Angola Food Crops and Livestock
Sources: The Library of Congress Country Studies; CIA World Factbook
The decline in marketed food crop production and the rapid growth of the urban population have caused a food crisis in the cities. By the mid-1980s, urban dwellers depended almost entirely on cereal imports, and the approximately 600,000 rural displaced persons were completely dependent on food aid from foreign donors. Local production of cereals met only half the national requirement in 1986 and totaled only about 300,000 tons--about 60 percent of the yearly average in the mid-1970s. Decreased production was the result of general problems associated with the war, including deteriorating transportation and a lack of market incentives for peasant producers. By the late 1980s, malnutrition was widespread.
Similarly, livestock production has declined. Both cattle and pigs are raised, but production fell from 36,500 tons slaughtered in 1973 to only 5,000 tons in the early 1980s. This tremendous decrease was the result of a combination of factors, including the departure of the commercial farmers, increasing disruption from the war (in this case from South African forces in the southern part of the country), and the deterioration of facilities and services, especially vaccinations, crucial for livestock production. During their occupation of Cunene Province in 1975, the South African troops allegedly destroyed some 1,500 water holes for cattle, severely damaging livestock production in that region.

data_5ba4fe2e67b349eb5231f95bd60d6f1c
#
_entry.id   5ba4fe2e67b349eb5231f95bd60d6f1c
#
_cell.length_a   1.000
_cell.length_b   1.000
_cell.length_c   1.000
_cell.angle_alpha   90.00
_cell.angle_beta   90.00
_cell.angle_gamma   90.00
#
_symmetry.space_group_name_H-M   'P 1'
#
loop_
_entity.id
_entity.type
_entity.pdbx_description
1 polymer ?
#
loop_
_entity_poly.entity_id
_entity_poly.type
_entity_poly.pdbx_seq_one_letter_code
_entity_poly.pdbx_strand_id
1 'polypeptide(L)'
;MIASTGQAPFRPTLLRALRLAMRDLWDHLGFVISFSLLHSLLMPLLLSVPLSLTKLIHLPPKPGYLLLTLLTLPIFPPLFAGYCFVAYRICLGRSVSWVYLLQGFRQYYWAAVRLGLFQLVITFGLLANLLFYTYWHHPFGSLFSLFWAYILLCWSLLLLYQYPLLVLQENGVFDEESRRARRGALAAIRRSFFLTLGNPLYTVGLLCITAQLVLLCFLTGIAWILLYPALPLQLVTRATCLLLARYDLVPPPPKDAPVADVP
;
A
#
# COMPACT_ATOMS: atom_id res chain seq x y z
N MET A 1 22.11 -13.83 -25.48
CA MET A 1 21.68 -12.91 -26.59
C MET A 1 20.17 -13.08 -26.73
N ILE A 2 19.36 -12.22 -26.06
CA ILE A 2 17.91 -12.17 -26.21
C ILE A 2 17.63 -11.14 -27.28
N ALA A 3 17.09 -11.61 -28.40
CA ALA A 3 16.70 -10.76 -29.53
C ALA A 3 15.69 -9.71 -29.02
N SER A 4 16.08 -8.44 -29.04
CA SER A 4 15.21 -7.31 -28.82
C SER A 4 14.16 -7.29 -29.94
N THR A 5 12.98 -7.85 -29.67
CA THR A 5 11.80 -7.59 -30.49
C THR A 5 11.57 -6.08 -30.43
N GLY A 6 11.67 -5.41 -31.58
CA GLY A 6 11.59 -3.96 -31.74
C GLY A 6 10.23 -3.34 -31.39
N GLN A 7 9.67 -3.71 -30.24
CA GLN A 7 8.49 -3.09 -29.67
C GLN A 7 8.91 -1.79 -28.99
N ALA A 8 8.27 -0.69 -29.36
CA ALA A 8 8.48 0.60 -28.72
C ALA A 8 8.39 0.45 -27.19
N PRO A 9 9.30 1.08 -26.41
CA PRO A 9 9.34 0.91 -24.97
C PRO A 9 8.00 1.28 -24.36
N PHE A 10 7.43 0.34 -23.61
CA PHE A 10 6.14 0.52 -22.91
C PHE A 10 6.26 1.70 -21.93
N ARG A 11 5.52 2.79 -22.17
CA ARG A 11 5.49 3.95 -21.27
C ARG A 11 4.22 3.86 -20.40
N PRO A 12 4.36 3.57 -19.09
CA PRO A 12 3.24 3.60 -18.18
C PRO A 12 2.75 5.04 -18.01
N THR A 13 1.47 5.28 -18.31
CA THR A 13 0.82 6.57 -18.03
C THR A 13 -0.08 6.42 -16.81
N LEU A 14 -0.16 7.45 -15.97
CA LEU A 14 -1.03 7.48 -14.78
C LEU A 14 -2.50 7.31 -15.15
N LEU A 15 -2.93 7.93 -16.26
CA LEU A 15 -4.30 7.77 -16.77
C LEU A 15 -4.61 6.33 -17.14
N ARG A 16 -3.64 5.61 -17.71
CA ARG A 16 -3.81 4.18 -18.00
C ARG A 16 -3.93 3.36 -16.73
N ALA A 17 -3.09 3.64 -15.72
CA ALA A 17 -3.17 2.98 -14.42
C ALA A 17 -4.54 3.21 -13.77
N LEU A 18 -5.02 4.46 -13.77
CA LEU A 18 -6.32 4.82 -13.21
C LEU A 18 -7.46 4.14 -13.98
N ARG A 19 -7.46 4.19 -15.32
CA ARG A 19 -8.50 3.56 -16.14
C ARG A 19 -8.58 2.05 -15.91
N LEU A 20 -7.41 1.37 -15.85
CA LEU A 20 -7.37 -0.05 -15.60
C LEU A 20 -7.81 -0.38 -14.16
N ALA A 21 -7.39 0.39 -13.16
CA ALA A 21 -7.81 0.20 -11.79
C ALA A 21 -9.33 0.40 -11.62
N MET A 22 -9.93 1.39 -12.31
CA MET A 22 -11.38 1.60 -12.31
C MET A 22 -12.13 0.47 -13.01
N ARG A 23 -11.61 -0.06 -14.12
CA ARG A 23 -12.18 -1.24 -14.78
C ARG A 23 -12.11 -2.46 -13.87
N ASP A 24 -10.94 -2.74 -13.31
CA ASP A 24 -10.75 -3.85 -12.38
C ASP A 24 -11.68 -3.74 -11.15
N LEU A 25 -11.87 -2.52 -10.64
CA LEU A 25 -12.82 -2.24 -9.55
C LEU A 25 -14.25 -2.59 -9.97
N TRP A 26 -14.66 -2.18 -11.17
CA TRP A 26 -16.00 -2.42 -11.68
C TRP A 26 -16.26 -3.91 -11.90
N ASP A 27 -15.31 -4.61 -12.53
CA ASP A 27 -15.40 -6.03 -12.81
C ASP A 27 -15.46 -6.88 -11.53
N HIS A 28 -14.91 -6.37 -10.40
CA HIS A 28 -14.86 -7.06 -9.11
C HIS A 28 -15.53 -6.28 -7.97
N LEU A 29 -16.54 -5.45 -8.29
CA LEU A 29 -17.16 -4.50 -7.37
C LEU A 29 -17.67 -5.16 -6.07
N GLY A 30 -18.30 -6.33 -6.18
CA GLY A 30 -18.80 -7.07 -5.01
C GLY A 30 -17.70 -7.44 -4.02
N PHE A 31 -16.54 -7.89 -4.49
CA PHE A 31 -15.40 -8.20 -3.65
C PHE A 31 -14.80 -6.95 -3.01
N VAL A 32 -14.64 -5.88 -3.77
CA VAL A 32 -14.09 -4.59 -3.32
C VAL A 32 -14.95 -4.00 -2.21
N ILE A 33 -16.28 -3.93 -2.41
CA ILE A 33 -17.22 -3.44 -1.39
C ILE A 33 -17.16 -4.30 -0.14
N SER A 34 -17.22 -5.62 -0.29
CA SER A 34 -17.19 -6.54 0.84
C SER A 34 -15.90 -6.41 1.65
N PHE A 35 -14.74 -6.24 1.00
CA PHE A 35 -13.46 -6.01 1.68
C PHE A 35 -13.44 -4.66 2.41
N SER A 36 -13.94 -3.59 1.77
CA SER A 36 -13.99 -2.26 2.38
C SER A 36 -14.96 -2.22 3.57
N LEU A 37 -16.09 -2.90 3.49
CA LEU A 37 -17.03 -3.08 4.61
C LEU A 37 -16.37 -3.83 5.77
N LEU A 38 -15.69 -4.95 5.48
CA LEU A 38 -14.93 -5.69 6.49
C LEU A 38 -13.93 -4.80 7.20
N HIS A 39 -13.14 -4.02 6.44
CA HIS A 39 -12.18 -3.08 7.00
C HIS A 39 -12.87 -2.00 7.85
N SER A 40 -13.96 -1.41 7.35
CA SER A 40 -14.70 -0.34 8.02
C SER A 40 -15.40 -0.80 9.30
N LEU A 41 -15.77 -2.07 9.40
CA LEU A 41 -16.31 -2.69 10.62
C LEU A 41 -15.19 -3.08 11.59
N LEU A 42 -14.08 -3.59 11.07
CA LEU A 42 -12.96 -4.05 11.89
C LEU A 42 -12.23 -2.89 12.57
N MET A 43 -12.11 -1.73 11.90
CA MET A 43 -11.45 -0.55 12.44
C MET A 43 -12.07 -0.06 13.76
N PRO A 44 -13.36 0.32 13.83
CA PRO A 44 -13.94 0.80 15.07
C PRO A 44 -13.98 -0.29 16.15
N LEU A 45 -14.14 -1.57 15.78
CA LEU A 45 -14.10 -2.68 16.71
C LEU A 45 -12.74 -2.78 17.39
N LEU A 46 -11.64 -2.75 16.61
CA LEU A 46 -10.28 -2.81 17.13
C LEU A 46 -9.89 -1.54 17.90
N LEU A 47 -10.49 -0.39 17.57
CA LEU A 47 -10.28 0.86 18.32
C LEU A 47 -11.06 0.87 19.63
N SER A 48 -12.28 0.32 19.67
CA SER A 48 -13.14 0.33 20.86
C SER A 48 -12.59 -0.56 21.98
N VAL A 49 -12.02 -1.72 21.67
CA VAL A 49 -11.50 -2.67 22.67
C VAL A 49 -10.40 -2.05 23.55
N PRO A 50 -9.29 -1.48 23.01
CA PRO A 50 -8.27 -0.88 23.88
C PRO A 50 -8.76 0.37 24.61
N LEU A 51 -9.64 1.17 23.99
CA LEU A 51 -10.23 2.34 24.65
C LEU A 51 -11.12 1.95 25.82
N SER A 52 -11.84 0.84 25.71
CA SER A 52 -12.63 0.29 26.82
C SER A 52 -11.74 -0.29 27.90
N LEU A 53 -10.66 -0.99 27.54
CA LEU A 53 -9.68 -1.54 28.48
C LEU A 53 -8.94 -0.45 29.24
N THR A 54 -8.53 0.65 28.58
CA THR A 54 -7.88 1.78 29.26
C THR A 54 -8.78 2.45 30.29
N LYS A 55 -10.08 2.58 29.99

Data as of February 1989
NOTE: The information regarding Angola on this page is re-published from The Library of Congress Country Studies and the CIA World Factbook. No claims are made regarding the accuracy of Angola Food Crops and Livestock information contained here. All suggestions for corrections of any errors about Angola Food Crops and Livestock should be addressed to the Library of Congress and the CIA.